Editorial: All measures of unemployment improving
How high would the unemployment rate be if workers who have given up finding a job were counted in the official rate?
John Hood of the conservative John Locke Foundation reminds us that the U.S. Bureau of Labor Statistics actually does have a figure keeping track of those discouraged workers. It’s called the U-4. It isn’t calculated monthly, and there isn’t a measure for just Caldwell County, but it’s a tool we can use to put the official unemployment rate in perspective.
For the most recent period it has been calculated, the U-4 for North Carolina was 9.1 percent, only a half percentage point higher than the official unemployment rate for the period, 8.6 percent.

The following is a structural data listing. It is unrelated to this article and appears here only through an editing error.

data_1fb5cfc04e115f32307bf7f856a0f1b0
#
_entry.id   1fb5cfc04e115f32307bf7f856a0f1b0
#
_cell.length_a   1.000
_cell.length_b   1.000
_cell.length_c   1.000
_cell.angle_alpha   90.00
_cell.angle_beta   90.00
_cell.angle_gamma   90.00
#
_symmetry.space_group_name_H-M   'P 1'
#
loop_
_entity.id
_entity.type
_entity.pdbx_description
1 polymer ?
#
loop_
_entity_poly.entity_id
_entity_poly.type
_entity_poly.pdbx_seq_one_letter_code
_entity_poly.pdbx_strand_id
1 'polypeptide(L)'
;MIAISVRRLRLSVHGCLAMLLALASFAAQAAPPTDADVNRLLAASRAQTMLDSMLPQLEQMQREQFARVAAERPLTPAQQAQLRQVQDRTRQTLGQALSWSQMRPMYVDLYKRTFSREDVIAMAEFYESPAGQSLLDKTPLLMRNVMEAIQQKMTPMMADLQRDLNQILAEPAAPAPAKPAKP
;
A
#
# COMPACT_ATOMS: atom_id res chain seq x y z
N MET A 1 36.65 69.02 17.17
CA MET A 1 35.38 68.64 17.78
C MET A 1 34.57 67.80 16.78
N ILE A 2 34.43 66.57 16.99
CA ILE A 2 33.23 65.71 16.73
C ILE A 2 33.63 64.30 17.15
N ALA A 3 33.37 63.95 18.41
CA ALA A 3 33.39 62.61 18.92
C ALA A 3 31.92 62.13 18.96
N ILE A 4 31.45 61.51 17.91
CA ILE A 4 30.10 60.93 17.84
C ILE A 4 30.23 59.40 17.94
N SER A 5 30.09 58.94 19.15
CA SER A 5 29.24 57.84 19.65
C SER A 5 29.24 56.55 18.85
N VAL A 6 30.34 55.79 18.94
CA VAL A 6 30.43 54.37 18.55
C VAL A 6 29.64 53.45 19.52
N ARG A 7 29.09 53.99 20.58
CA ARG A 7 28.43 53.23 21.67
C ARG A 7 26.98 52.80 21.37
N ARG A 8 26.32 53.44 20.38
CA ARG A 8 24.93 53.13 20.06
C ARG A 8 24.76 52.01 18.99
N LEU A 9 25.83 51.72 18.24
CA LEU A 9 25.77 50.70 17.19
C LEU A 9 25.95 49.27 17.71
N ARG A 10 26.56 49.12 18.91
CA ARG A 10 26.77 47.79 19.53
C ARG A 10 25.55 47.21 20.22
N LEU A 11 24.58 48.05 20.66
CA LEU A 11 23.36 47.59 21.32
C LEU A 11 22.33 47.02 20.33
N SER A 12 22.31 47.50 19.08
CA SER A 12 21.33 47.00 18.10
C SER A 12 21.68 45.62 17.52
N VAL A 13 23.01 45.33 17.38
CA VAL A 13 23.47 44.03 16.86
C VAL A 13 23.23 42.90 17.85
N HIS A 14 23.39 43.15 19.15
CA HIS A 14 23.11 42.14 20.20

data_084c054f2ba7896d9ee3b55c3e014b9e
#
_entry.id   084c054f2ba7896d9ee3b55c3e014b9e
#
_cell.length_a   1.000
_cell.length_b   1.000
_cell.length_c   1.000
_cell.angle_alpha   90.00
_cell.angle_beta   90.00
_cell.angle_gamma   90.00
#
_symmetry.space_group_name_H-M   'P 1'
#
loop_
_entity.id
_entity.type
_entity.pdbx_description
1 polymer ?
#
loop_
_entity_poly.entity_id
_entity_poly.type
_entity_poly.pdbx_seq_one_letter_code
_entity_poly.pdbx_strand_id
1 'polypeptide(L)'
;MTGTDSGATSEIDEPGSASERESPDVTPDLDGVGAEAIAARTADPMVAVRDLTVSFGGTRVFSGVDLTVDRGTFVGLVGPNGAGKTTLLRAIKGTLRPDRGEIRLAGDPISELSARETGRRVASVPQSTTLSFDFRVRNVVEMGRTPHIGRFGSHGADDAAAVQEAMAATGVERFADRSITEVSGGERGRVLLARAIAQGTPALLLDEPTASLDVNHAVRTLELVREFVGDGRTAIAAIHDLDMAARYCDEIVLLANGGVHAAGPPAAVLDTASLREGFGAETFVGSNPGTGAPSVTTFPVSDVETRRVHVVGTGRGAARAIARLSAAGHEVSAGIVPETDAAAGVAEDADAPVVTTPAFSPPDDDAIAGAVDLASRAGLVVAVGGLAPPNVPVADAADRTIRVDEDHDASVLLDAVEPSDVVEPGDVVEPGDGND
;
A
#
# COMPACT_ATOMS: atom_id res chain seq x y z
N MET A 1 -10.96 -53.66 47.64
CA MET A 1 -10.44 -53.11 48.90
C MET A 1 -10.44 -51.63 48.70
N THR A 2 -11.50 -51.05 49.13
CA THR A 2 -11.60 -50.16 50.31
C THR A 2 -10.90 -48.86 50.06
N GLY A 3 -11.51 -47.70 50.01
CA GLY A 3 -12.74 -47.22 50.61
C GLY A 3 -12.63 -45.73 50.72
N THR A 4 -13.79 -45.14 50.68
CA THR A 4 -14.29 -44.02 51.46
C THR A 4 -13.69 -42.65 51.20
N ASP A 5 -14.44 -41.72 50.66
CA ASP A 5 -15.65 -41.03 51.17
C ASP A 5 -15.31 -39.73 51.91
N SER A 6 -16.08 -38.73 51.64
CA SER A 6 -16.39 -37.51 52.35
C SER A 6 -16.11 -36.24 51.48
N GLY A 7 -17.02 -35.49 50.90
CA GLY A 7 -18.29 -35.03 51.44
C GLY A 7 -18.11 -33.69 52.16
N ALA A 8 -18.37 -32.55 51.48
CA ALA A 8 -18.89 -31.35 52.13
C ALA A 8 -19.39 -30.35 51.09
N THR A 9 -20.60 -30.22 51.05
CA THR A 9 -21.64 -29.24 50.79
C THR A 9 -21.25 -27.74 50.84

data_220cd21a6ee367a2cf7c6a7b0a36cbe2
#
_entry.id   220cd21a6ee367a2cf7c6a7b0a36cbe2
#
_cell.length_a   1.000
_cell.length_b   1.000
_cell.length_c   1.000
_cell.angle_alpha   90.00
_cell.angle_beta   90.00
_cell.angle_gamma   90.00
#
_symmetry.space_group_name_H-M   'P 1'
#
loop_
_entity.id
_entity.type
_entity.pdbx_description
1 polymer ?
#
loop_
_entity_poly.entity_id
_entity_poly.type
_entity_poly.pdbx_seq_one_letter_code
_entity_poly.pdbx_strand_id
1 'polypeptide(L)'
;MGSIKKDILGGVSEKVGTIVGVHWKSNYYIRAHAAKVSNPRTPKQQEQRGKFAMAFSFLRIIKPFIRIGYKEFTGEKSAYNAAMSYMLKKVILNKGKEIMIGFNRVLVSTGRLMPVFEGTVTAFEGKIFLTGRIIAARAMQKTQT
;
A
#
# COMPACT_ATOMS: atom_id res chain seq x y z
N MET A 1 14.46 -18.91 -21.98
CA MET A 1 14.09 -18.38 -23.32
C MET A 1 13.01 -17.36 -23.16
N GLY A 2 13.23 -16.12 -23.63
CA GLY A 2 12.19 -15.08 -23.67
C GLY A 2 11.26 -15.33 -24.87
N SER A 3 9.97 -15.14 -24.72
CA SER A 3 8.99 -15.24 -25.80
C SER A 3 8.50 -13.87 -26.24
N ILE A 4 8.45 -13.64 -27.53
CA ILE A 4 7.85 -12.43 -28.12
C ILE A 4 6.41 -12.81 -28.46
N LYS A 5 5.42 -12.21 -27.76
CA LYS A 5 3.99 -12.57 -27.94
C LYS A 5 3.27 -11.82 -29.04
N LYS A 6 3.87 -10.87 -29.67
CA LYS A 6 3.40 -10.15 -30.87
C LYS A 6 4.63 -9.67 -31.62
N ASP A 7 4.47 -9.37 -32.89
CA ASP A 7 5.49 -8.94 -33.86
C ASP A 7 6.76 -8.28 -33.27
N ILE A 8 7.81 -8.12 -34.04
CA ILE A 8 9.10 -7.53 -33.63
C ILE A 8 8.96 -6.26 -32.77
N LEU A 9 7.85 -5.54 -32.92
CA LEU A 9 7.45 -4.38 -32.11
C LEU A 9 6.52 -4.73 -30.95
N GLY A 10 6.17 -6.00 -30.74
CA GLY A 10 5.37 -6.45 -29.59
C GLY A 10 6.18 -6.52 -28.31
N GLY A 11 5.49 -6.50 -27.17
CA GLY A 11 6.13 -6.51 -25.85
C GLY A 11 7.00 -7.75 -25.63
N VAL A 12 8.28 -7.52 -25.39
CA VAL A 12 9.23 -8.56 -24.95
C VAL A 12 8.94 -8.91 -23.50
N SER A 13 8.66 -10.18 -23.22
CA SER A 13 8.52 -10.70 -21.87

There are several other measures, including the U-6, which counts the unemployed, the underemployed, the dropped-out, people who are getting retrained – pretty much everyone who says they have less than the job they want right now. North Carolina’s most recent U-6 rate was 14.9 percent. The U.S. rate was 14.1 percent.
And Hood reports that from over the past two years, North Carolina’s U-6 rate has dropped by 3 percentage points while the U.S. rate has dropped by 2.
Remember that all of these rates are calculated based on what individuals say in surveys about what their employment situation is versus what they want it to be.
As noted in an opinion column last week, any single statistic may or may not be accurate, but the trends the statistics show over time are pretty accurate.
The trend in employment, no matter how you measure it, is improving.